Two things worth going to see: Dr Strange is on general release; You Say You Want a Revolution? Records and Rebels 1966-1970 is at the Victoria and Albert Museum until 26 February 2017






By ProgBlog, Sep 13 2015 10:15PM

I was offered, and accepted, a new job this week. There’s a redundant section at the bottom of CVs that appears on resume templates: Activities or Interests. In an effort to ensure that all candidates are treated equally, this paragraph is rightly ignored during the interview process but mine is still there and three of the items I list are ‘progressive rock’, ‘bass guitar’ and ‘architecture’.

This last listing is relatively recent and was put there because my son Daryl did an Architecture degree and I took an interest in his studies. In a curious twist, he blames his parents for setting him down that path; we must have dragged him around every National Trust and English Heritage property in the South East and many more elsewhere. Now, family holidays invariably include seeking out some example of architectural vernacular, some special building or a World Heritage site.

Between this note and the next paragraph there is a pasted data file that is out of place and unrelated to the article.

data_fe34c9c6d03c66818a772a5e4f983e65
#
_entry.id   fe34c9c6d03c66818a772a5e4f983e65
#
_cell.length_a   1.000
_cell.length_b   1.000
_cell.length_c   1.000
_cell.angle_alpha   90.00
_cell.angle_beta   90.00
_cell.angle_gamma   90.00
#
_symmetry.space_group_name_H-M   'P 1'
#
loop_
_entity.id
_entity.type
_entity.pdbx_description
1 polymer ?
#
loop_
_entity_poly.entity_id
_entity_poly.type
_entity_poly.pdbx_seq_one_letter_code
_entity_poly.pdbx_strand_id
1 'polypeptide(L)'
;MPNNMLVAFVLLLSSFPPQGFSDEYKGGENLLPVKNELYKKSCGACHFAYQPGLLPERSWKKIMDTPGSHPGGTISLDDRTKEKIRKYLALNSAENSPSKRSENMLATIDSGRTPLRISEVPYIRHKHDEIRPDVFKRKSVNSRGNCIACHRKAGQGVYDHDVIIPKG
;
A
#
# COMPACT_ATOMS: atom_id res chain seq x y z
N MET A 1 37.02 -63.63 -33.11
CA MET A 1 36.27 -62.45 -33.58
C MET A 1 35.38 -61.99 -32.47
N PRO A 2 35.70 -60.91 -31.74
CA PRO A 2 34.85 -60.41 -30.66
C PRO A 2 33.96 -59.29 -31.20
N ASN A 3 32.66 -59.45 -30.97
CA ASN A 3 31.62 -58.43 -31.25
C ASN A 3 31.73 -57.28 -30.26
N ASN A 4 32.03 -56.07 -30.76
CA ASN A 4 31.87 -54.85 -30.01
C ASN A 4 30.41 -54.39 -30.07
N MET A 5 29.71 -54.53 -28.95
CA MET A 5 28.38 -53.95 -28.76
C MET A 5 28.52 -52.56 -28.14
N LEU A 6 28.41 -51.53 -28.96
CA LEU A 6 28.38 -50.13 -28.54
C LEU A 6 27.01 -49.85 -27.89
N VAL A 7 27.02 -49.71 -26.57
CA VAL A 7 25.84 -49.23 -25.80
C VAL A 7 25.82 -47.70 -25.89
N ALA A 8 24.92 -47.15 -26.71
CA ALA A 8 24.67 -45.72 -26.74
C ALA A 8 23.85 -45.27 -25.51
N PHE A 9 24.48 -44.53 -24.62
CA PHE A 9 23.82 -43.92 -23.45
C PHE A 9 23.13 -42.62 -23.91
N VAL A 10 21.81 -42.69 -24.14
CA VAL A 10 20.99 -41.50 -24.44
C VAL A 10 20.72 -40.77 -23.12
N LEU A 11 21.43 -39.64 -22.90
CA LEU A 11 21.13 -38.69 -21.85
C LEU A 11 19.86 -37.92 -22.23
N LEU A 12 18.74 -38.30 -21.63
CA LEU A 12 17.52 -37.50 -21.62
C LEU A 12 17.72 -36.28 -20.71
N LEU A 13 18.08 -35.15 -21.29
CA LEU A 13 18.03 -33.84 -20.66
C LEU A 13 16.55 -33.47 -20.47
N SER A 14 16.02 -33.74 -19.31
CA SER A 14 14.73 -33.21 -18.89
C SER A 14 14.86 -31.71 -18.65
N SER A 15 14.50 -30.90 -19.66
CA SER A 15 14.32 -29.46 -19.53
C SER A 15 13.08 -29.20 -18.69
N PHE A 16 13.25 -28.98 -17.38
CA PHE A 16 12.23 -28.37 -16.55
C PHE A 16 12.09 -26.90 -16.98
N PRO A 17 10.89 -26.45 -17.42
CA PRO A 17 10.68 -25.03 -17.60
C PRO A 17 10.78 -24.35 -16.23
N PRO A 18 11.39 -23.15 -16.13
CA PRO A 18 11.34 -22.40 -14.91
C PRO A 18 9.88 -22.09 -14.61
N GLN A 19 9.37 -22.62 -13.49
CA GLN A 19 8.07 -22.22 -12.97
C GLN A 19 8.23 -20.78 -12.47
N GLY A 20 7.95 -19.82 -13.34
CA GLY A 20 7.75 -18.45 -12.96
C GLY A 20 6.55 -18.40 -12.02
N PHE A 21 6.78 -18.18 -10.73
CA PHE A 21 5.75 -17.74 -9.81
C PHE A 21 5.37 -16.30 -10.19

Architecture is one of the most visible displays of wealth. Corporations inhabit huge edifices, the super-rich live in characterless high-rise Thames view apartments and old money resides in country retreats. This is rather ironic because, according to the Architects’ Journal (AJ), architects tend to vote Labour. I think the publication itself reads like The New Statesman; last week’s edition was singing the praises of Jeremy Corbyn!

I’m particularly fond of modernist architecture which, fairly early in the twentieth century, set out in a radical new direction when Auguste Perret (1874 – 1954) began to build structures out of reinforced concrete without any ornamentation. His idea was for the exterior to reflect the inner structure, rather than hiding it, a concept of design integrity that was initially inspired by William Morris and the Arts and Crafts Movement. Based on the analysis in Music of Yes and Listening to the Future by Professor Bill Martin, I wrote a letter to Prog magazine which was published in issue 24 (March 2012) pointing out the link between progressive rock and socialism, via William Morris.